The worst sin toward our fellow creatures is not to hate them, but to be indifferent to them: that's the essence of inhumanity. -George Bernard Shaw

Saturday, January 14, 2006

USDA under fire for alleged "work-around" horse slaughter amendment?

USDA bureaucrats and horse slaughter
TODAY'S EDITORIAL--from the Washington Times
January 13, 2006

Last year, Congress voted overwhelmingly to include an amendment in the agriculture appropriations bill that would, in the words of Sen. John Ensign, "end the slaughter of America's horses for human consumption overseas." Mr. Ensign was a co-sponsor of the bill, as was Sen. Robert Byrd, who said the amendment would "stop the slaughter of horses for human consumption." In the House, amendment co-sponsor Rep. John Spratt said, "This amendment in simple terms will stop the slaughter for human consumption of horses."
So, we learn with surprise that this amendment apparently "does not prevent horse slaughter at all," according to Department of Agriculture General Counsel James Michael Kelly. All it does, Mr. Kelly wrote in a letter to Congress, is prohibit "expenditure of funds provided under the 2006 [appropriations] Act to pay the salaries and expenses of personnel to inspect the horses." In other words, the only purpose of the amendment is to cut a little grist from the federal budget.
Mr. Kelly's assertion is ridiculous. Under the Federal Meat Inspection Act horses bound for human consumption must be inspected by USDA employees both prior to and after slaughter. The amendment, which President Bush signed into law in November, bans horse slaughter by prohibiting the funds used for the inspections. As the record clearly states, this was Congress' intent. In the words of the Humane Society of the United States, any other explanation "would render the entire Amendment meaningless" and forces one to accept the "absurd premise that all of the time, effort, and energy spent debating and enacting this Amendment was for the sole purpose of changing the way [USDA] pays for horse inspection prior to slaughter."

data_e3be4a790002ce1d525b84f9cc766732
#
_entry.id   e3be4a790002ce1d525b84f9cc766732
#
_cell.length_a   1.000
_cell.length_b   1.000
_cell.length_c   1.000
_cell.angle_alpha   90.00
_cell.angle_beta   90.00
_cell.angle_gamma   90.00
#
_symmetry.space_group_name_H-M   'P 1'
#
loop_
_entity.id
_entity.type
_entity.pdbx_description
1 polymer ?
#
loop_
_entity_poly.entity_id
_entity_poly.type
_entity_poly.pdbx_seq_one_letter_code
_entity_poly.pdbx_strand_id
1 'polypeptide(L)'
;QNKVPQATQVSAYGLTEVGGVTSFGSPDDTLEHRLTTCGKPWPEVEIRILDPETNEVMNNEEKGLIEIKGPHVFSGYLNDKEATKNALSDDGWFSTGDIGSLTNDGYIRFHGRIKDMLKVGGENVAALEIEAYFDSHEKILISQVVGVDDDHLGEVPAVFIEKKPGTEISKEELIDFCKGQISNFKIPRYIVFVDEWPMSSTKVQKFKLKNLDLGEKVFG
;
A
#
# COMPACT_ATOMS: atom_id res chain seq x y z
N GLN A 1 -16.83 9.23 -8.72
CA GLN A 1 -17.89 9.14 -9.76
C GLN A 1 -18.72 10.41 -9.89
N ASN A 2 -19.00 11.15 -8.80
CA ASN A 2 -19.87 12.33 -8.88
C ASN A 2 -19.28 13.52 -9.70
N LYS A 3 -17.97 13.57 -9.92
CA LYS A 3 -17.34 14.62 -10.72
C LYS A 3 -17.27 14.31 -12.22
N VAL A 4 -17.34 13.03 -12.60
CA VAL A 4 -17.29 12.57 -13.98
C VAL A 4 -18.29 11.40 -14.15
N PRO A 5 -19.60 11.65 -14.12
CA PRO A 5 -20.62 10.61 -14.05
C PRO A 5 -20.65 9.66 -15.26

Nonetheless, USDA is considering a petition from the three foreign-owned horse slaughter plants in the country to disregard the explicit will of Congress. The two Belgian plants and one French-owned plant are offering to pay the inspectors themselves under a fee-for-service system used for "certain exotic animals," like elk, reindeer, rabbits, and now, we suppose, horses. Moreover, they want to do this without having to go through the messy public notice and comment period otherwise common for such requests. Astoundingly, the USDA seems prepared to let them do this.
So, we'll set up our own public notice and comment period. Readers who might not like the idea of a U.S. agency ignoring a law of Congress to placate a few foreign horse slaughterers should voice their concerns to Agriculture Secretary Mike Johanns. Send an e-mail to Mr. Johanns at or call his office at 202-720-3631.


Anonymous Elle said...

Horse slaughter is illegal according to the Humane Slaughter Act of 1958. Why doesn't Congress or the USDA understand this???


5:40 PM

Anonymous Anonymous said...

The USDA is an arm of the government. It is ludicrous that they would considering going above the law for the good of foreign businesses. I smell a rat!

8:31 PM

Anonymous Anonymous said...

Just now read this--excerpt from an article by Deann Stillman on The Huffington Post:

"Defying both a popular mandate and a legislative ban, US Department of Agriculture Secretary Mike Johanns is taking a cue from "the man who wears the spurs" as Conrad Burns calls Bush, and seriously considering a stealth petition ... to keep the plants open. UPDATE: On February 3rd, word comes that the USDA has apparently granted their request. Johanns has reportedly just issued a bulletin permitting the killer plants to effectively resume operations by hiring their own, non-federally paid inspectors."

11:13 PM


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